The Norman Philharmonic

Performing Beautiful Music, Making a Meaningful Difference 

Since its inception, community involvement has always been an important part of the Norman Philharmonic’s mission. As an innovative, cutting-edge chamber orchestra, the Norman Philharmonic has spent the past 13 years performing live music, ranging from classical to jazz to contemporary, for the community as a way to showcase different styles of music for as wide an audience as possible. 

“We believe that the arts have the power to make a meaningful difference in a community,” explains Richard Zielinski, the Norman Philharmonic’s artistic director. “It brings life. It sparks joy. It teaches. It connects. It asks us to share, to hear and to see each other differently.”

The Norman Philharmonic offers high-quality programs that appeal to a wide variety of audiences, with a special emphasis on reaching young people. Over the years, the orchestra has accomplished this by featuring living composers as guest artists and incorporating vocalists, choirs, ballet and film.

They have enjoyed partnerships with a variety of organizations, including the Norman Public Schools, the City of Norman, the University of Oklahoma’s School of Dance, McFarlin Memorial United Methodist Church, the Chickasaw Nation, the Oklahoma Music Teachers Association, Jazz in June, and Food and Shelter Inc.

“These partnerships have been important in challenging our organization to develop programs that allow us to connect with new audience members so that we can use the unifying influence of music to help bring people together,” Richard says. “We all benefit when we can learn and share with each other.”

One of the organization’s major outreach efforts is bringing concerts to students in Norman Public Schools. Since its inception, the orchestra has featured at least one performance each season specifically for fourth- and fifth-grade Norman Public Schools students.

The Meet the Composer educational concerts bring contemporary American composers to the stage as guest artists with the orchestra. In the organization’s opening season, the Norman Phil commissioned American composer Libby Larsen to compose a new symphony for the city, as well as an anthem for the City of Norman. Larsen’s Norman Anthem has now been taught to fourth- and fifth-graders in Norman Public Schools for the past 11 years.

Other living composers featured in the Meet the Composer series have included classical Chickasaw composer, Jerod Impichchaachaaha’ Tate; African American composer Rosephanye Powell; and local composer and educator Jerry Neil-Smith, among others. 

“The Norman Public School educational concerts are viewed by many as the most important concerts we do every year,” Richard explains. “These educational performances help make it possible for students to experience a live orchestra, perhaps for the first time, and meet a composer who inspires both young girls and boys of various ethnic backgrounds who might want to be a composer, musician or conductor.”

The organization’s American Heritage concerts highlight the diversity of American heritage through the unifying influence of music. Drawing on composers who are Native American, African American, and those who have immigrated from other places, these concerts allow audiences to learn directly from the composer and are especially relevant for middle school and high school orchestra students. This year’s event featured Chickasaw classical composer Jerod Tate’s IHOLBA’ (The Vision), the first classical composition sung in the Chickasaw language.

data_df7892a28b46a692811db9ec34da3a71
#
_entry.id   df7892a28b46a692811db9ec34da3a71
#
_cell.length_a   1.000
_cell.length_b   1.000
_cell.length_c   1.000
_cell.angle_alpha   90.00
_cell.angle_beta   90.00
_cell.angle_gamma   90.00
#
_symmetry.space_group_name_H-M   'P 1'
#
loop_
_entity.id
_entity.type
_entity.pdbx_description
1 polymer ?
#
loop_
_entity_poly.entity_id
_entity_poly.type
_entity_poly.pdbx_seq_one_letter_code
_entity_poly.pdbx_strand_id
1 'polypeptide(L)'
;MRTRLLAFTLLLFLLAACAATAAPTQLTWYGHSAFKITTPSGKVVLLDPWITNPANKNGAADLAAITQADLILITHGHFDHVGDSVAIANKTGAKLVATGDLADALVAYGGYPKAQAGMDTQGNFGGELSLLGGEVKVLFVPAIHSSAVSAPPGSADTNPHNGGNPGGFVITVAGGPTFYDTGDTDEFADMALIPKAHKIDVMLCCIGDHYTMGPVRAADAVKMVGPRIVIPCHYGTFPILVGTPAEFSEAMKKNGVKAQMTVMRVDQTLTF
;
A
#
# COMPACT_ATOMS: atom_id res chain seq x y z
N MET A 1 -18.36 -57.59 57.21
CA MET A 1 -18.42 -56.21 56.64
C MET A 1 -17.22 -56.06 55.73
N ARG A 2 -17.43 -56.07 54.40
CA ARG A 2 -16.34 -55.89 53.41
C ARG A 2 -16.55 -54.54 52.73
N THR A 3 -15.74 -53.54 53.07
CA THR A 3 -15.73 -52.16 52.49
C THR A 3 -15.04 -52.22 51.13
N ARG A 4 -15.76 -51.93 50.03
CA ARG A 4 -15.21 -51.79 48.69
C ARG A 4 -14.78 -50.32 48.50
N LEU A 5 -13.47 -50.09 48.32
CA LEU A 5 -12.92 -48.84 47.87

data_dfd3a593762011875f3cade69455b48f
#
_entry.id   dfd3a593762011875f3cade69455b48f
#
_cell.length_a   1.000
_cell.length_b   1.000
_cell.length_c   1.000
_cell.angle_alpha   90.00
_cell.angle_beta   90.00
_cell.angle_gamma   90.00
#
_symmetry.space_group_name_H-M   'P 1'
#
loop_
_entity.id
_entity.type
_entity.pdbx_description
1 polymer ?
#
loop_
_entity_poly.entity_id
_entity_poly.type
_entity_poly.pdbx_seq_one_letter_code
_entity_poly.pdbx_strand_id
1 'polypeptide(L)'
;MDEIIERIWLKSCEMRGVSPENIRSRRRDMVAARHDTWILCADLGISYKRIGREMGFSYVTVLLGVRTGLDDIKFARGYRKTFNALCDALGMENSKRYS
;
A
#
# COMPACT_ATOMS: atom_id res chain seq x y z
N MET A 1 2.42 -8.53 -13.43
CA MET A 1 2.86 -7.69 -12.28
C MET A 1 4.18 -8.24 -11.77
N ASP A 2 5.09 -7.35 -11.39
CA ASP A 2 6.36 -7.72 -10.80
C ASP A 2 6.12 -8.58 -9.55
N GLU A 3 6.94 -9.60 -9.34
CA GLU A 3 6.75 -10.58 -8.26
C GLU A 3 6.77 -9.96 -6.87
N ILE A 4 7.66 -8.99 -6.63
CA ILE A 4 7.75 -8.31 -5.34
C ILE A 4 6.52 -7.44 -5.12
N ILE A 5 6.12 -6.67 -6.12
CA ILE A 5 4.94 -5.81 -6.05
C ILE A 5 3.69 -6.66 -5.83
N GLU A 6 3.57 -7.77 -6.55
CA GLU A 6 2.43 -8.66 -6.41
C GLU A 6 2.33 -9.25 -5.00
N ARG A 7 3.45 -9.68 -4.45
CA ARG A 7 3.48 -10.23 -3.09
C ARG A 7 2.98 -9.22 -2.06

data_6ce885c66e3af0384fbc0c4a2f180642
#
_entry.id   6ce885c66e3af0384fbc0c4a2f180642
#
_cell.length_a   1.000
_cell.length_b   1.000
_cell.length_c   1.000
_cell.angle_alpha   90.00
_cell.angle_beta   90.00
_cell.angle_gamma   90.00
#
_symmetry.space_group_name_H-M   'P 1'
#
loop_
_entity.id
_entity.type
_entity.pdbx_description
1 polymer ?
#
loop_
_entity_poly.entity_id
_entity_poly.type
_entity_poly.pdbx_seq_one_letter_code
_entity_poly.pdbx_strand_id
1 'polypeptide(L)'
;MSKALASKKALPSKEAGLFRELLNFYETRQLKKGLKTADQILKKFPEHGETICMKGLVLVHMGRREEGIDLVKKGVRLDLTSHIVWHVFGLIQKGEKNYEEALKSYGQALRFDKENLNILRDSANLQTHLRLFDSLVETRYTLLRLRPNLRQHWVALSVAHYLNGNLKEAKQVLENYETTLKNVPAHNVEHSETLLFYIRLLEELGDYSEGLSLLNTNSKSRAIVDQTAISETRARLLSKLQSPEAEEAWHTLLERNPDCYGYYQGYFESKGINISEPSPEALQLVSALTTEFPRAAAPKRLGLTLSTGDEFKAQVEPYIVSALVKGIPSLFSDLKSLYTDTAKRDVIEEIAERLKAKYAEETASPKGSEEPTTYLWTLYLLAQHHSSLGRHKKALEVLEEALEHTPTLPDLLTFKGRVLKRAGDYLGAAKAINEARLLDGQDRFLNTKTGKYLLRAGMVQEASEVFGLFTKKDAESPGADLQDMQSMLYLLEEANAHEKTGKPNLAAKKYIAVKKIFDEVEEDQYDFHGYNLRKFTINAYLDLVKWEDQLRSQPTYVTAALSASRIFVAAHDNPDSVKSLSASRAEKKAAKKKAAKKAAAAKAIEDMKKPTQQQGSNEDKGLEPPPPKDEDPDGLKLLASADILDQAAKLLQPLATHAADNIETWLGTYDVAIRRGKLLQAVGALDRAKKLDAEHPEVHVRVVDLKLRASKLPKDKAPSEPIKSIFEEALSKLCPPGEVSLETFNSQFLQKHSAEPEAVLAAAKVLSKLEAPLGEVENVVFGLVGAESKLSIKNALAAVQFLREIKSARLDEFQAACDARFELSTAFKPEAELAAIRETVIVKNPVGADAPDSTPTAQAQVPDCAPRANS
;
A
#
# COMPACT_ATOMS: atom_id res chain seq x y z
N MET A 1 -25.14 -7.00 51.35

Concerts such as these have been pivotal in helping the Norman Philharmonic develop a solid reputation for producing the highest quality concerts, showcasing a unique musical repertoire performed by talented local musicians. 

“Since we are fortunate to have so many talented musicians within the orchestra, nearly all instrumental solos are performed by Norman Phil musicians. Most of the vocal soloists used have also been from Norman,” Richard adds. 

The final event of the Norman Philharmonic’s 13th season will be a performance of Beethoven’s Symphony No. 9 at 3 p.m. on Saturday, April 13, at McFarlin Memorial United Methodist Church. The concert will include a choir involving singers from community groups, area high schools and universities, and information about joining the choir is available on the organization’s website. The event will also include a select group of student high school orchestra members who will perform side-by-side with the Norman Philharmonic members. 

“This piece is one of the greatest masterworks ever written, and it speaks about people of all ages and backgrounds uniting to create a world that is overflowing with compassion, love and joy,” Richard concludes.

“We are in our 13th season because of the unwavering support from individuals in the Norman community, Norman businesses, and local, state and federal arts-granting organizations, such as Allied Arts, the Oklahoma Arts Council, the Harris Foundation, the Kerr Foundation, Chickasaw Nation and Norman Arts Council. I hope you will come to experience the power, the beauty and the unifying message of Beethoven's Symphony No. 9. This is going to be a glorious performance that you'll never forget!”

Tickets to the Norman Philharmonic’s season finale concert are $18 for adults and $9 for students and can be purchased online at NormanPhil.com. For ways to support the Norman Philharmonic, including donation and volunteer opportunities, contact Cathy Griffin, executive director, at normanokphil@gmail.com. Follow the Norman Philharmonic on social media at @NormanPhilharmonic.

“We believe that the arts have the power to make a meaningful difference in a community."

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